For companies involved in pharmaceutical packaging, 2018 looks like it will be a year of scrambling to meet new regulations on serialization, safety and security, while at the same time responding to market demands for personalized care and generational requirements.
The future of the global pharmaceutical packaging market looks good, according to a recent report released by MarketsandResearch.com. The global pharmaceutical packaging market is expected to reach an estimated $86.4 billion by 2023 and is forecast to grow at a CAGR of 5.5 percent from 2018 to 2023.
Pharmaceutical packaging is driven by growth of the pharmaceutical industry along with improving healthcare services in developing economies. In this market, plastic, glass, paper and aluminum foil are the main material types.
EFFECTS ON INDUSTRY DYNAMICS
The report goes on to say emerging trends, which have a direct impact on the dynamics of the pharmaceutical packaging industry, include rising demand for eco-friendly packaging, increasing use of nano-enabled packaging and increasing adoption of blow-fill-seal technology. Plastic packaging is expected to witness significant growth over the forecast period because plastic is lightweight and easy to handle. Plastics also have a superior aesthetic value and an excellent barrier against moisture and air.
However, depending on the source, many trends are impacting pharmaceutical packaging. Marsha Frydrychowski, director of marketing services at Resource Label Group (www.resourcelabel.com), a major label supplier to the industry, recently detailed six trends affecting pharmaceuticals.
First and foremost is the looming deadline for manufacturers to meet regulations of the 2013 Drug Supply Chain Security Act (DSCSA) which will increase industry focus on serialization, security and quality. All segments of the pharmaceutical supply chain are pushing to meet the new federal verification, serialization and transaction documentation regulations on time.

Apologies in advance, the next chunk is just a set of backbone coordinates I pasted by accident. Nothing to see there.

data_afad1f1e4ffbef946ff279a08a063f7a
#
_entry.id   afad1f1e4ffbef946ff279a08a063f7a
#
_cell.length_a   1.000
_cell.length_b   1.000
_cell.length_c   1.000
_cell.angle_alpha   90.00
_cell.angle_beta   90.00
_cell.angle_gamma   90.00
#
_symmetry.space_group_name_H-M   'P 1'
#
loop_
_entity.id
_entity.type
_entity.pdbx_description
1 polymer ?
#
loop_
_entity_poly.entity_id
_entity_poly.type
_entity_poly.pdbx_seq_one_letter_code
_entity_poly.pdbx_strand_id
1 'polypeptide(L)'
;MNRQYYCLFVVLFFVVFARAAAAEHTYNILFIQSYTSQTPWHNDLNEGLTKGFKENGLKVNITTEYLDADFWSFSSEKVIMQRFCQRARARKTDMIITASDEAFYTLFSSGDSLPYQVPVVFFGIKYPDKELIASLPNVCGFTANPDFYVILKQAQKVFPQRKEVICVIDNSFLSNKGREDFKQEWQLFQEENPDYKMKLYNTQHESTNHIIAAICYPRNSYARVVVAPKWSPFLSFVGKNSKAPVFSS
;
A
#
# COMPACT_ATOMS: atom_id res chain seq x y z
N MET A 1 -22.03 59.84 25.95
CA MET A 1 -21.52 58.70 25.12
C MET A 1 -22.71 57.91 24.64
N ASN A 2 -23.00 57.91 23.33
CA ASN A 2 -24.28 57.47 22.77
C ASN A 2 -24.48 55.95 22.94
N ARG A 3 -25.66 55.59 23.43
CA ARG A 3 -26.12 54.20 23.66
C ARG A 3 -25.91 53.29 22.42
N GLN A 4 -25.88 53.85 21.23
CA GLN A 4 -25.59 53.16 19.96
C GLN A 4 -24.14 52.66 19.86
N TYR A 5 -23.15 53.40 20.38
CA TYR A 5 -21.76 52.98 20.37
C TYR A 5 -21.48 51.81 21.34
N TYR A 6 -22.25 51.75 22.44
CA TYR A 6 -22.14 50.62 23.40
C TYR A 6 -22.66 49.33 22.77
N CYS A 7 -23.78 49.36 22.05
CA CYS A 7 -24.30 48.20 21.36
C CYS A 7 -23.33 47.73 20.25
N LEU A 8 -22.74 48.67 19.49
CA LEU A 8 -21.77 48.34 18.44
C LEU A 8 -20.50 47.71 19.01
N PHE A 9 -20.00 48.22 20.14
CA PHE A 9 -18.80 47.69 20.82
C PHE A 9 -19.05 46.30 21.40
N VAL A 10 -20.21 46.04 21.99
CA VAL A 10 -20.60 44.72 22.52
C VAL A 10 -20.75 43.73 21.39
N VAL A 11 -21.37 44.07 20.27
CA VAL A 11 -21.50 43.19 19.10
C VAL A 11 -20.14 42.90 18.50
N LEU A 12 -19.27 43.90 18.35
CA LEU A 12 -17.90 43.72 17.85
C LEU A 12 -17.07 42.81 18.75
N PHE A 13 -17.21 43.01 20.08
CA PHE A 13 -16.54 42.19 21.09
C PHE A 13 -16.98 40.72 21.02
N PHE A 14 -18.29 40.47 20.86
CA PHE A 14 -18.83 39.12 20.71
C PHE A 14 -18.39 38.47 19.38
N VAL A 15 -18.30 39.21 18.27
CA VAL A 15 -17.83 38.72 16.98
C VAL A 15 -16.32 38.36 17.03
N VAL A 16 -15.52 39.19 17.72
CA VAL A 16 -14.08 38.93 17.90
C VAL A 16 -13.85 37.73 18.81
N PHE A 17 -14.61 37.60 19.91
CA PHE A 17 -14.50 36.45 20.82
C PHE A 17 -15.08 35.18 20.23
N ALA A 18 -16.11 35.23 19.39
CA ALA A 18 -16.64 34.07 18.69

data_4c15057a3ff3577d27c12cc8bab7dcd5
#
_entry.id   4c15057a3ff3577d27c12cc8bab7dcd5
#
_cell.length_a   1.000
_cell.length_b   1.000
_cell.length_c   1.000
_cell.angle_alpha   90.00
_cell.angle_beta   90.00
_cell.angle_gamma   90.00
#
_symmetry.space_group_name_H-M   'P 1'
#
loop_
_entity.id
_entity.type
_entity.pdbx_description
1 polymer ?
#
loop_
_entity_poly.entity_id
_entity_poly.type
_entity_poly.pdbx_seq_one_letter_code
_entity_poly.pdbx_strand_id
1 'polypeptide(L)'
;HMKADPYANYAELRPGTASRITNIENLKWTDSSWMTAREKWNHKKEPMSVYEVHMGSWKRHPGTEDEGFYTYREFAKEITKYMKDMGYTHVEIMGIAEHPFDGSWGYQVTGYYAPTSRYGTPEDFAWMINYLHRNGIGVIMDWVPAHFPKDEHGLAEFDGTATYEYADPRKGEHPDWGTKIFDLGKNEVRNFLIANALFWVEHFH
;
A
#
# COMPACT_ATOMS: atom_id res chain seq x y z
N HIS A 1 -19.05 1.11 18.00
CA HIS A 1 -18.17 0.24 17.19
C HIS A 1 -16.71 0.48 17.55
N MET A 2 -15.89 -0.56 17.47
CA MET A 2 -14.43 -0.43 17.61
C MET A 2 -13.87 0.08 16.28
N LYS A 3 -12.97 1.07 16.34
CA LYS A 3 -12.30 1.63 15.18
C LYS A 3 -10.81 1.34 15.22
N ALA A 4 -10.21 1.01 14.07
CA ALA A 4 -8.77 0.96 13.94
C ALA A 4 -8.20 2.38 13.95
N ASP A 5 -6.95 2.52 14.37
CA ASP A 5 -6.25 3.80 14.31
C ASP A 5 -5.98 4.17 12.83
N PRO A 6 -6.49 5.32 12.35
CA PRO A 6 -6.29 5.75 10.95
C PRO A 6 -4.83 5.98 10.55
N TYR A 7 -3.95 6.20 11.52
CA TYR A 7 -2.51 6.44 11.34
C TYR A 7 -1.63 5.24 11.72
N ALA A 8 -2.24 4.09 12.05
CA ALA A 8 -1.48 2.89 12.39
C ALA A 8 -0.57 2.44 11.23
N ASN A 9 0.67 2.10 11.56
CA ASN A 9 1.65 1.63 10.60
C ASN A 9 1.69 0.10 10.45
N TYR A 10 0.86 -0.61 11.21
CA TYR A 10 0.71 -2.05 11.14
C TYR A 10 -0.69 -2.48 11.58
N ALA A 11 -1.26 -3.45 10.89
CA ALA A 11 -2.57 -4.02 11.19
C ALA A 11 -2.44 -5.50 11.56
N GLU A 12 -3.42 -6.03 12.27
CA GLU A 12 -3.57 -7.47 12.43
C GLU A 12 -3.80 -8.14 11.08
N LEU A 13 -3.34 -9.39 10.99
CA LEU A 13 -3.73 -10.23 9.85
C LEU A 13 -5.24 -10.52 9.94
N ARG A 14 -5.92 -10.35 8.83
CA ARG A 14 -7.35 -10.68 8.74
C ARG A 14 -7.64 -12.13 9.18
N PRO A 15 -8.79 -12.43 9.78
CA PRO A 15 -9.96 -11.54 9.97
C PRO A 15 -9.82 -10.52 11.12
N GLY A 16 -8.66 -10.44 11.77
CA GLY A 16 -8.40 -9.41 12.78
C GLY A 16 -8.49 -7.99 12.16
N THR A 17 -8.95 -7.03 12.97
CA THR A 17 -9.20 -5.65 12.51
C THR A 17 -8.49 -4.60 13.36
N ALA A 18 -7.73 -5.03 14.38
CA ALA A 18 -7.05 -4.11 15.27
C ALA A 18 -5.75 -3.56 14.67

The DSCSA is a law aimed at preventing counterfeit products from infiltrating the supply chain—a problem that costs the industry almost $40 billion annually, Frydrychowski said. Serialization also could help identify drug lots throughout the supply chain in the event of a recall.
Originally set for Nov. 27, 2017, these regulations require manufacturers to include serialized numerical identifiers (SNIs) at the product and pallet level. The FDA released a draft guidance document extending enforcement of that deadline to Nov. 27, 2018, citing concerns about the industry’s readiness to meet the requirements by the original date. Once the one-year grace period expires, Frydrychowski and other industry observers say it is likely that a zero-tolerance policy will take its place.
MACHINERY AVAILABLE FOR IMPLEMENTATION
Jerry Martin, an industry expert and pharmaceutical and life sciences consultant to PMMI, The Association of Packaging and Processing Technologies, says many companies already have instituted or are far along on the path to serialization. He said the packaging industry has introduced a variety of machinery, such as printers and scanners to produce 2D barcodes or even laser marking on individual pills. Many of these machines are compact and modular so they can be easily added to existing packaging lines.
In addition to 2D barcodes, RFID tags are increasingly used to track packages and pallets throughout the supply chain. RFID tags eliminate the need for line-of-sight identification. All the goods within a pallet of packaged goods can be identified simultaneously, so long as it is within the range of the RFID reader. Beyond ease of identification, RFID labels are extremely difficult to counterfeit.
For companies that are latecomers to serialization, Martin says the biggest challenge to meeting the deadlines may be the software required to integrate the serialized data and ensure that it is accurately tied to the product in each step of the process. When companies are retrofitting this equipment to an existing line, they must find integrators who can write the software required to tie together equipment from diverse suppliers—and these coders are in limited supply.